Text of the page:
If you tuned into last Sunday’s Emmy awards, you might have been a little confused by a crotchety old woman named Olive Kitteridge. Nope, we’re not talking about Frances McDormand; we’re talking about the fictional woman, whose name served as the title of a novel by Elizabeth Strout, which in turn inspired a miniseries on HBO.
The same miniseries that won six Emmys on Sunday night. For the record, that’s two more Emmys than even Game of Thrones won.
Perhaps now McDormand’s comments about books during her acceptance speeches make a little more sense?
“It started as a book. IT STARTED AS A BOOK. Okay, Andy?”
But let us back up a second.
Olive Kitteridge is more than just a book. It’s a collection of 13 short-form stories about people in Portland, Maine. The stories are all related, but at the same time they’re not-so-related because the narrative jumps all over the place. The one thing they all have in common – for better or for worse – is a cranky junior high math school teacher, who also happens to volunteer for a whole slew of things like the Red Cross and a local museum.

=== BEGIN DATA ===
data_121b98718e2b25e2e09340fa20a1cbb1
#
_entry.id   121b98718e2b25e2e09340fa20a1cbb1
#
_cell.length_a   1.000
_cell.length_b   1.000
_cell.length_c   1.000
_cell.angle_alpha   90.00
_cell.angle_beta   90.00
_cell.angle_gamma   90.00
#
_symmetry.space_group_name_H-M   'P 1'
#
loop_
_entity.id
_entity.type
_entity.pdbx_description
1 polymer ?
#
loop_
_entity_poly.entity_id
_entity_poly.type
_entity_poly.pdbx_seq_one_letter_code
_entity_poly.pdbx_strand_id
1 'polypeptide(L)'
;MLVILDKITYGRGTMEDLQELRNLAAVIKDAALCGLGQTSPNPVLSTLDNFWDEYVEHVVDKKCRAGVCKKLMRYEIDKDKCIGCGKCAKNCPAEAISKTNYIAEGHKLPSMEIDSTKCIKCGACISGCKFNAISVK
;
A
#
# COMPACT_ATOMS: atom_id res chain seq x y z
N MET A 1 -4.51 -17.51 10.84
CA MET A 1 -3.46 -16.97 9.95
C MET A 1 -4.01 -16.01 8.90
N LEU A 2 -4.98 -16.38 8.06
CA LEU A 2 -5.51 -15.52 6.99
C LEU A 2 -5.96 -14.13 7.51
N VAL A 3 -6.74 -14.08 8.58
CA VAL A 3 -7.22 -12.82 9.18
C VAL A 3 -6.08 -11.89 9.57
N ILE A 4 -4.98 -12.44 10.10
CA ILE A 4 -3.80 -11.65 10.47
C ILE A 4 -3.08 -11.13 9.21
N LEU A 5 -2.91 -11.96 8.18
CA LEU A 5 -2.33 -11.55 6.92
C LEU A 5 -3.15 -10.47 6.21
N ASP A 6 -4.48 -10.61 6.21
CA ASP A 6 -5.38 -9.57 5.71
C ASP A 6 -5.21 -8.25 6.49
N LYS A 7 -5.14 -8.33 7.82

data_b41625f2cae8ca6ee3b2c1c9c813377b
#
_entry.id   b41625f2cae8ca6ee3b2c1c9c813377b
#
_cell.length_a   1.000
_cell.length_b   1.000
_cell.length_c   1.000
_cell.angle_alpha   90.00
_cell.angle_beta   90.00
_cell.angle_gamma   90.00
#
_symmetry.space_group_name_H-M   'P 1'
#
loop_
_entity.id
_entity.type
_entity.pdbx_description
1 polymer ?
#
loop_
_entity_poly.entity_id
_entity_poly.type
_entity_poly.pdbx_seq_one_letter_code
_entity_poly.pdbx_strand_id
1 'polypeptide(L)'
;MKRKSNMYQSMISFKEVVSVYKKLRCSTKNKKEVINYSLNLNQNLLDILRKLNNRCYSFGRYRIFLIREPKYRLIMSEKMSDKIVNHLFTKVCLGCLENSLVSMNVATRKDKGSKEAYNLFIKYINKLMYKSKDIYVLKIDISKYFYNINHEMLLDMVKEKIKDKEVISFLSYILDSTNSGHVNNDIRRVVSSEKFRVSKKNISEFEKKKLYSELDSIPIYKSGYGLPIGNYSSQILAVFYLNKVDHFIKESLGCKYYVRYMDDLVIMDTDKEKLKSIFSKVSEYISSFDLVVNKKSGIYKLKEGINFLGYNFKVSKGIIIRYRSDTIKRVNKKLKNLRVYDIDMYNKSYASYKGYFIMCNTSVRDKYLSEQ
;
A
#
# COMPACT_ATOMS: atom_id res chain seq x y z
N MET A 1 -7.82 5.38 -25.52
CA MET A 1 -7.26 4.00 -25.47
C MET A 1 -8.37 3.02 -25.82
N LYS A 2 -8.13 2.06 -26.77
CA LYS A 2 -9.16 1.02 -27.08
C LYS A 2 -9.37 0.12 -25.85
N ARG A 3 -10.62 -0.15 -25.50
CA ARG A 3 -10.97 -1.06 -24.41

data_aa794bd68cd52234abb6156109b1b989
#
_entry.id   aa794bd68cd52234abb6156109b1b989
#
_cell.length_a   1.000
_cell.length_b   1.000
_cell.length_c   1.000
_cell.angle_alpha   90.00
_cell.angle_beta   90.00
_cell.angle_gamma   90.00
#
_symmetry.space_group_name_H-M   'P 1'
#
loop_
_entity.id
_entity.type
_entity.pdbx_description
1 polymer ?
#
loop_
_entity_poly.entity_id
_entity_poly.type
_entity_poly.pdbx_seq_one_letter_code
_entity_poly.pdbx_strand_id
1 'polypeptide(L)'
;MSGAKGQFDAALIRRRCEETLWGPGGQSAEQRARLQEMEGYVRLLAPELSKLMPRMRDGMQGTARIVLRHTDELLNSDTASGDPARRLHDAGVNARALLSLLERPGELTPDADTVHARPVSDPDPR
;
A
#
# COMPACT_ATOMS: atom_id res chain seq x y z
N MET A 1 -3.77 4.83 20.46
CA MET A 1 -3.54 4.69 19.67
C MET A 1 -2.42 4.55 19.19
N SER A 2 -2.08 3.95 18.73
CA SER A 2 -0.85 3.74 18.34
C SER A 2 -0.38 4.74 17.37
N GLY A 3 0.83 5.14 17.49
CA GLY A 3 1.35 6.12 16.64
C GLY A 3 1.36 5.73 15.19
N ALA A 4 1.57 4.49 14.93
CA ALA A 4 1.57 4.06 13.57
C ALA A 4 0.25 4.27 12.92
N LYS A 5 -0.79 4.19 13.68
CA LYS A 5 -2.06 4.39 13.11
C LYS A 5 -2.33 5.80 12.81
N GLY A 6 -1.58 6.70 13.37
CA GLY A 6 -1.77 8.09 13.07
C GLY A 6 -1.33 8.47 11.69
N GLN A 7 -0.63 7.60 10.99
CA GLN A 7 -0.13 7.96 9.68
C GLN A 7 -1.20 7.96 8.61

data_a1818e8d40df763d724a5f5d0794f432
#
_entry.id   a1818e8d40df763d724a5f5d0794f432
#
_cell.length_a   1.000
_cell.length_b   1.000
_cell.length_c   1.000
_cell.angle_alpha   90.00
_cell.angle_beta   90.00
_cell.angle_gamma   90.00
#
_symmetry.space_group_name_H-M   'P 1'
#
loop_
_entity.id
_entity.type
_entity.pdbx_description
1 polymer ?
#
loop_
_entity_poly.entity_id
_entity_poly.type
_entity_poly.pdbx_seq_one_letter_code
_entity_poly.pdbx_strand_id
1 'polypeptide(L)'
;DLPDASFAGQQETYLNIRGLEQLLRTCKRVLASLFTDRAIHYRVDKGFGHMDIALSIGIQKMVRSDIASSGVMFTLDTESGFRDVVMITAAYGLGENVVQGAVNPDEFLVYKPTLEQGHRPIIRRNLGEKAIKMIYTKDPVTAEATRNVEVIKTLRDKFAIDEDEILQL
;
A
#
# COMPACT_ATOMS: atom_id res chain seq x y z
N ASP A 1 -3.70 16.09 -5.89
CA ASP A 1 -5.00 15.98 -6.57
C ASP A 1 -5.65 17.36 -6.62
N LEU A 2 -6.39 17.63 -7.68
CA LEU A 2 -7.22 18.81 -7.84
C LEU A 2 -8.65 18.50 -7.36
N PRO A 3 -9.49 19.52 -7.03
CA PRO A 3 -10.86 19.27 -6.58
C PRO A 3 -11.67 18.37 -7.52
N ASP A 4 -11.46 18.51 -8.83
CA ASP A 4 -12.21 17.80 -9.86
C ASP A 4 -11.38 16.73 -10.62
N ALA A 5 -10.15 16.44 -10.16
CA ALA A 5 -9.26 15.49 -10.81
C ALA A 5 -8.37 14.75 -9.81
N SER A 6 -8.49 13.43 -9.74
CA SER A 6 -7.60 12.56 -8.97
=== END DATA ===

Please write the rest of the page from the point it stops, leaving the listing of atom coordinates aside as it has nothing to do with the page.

Sometimes Olive Kitteridge is the protagonist, and other times the story is told through someone else in her life. In other chapters, she barely gets a page’s notice. But somehow by the end of the book, we really feel like we know this old woman, and we don’t like what we see.
So why on earth would something like that get so much attention?
The thing is, even though there are two chapters told from Olive’s point of view – which you would think makes her a little more likeable – she’s anything but the “hero.” Think of a normal, mean woman who would steal her new daughter-in-law’s possessions out of hate, or who constantly puts down her husband (Richard Jenkins, who also won an Emmy). If you can take that “spirit” of a person, and also have those same spirited people talk a former student out of suicide or help a dying anorexic girl, then you’ve got the gist of Olive Kitteridge.
Kind of like if Nurse Ratched had been painted as the good guy, somehow, in One Flew Over the Cuckoo’s Nest.
We tell you, there are some pretty darned heavy, One-Flew-type moments in the book. As in, don’t-bring-this-on-your-next-beach-vacation-to-read kind of heavy. It’s more like the type of book you read when you need some comfort. Or as a reminder that maybe life isn’t so bad after all. Because it’s going to stick with you.
There’s a reason it won a Pulitzer Prize in 2009.
If you’re like Andy Samberg, however, and books just ain’t your thang, the good news is that the HBO miniseries is just as great. It’s pretty true to the words on the page, and the acting is… well, deserving of an Emmy. Several Emmys, in fact. We mean, just look at this face: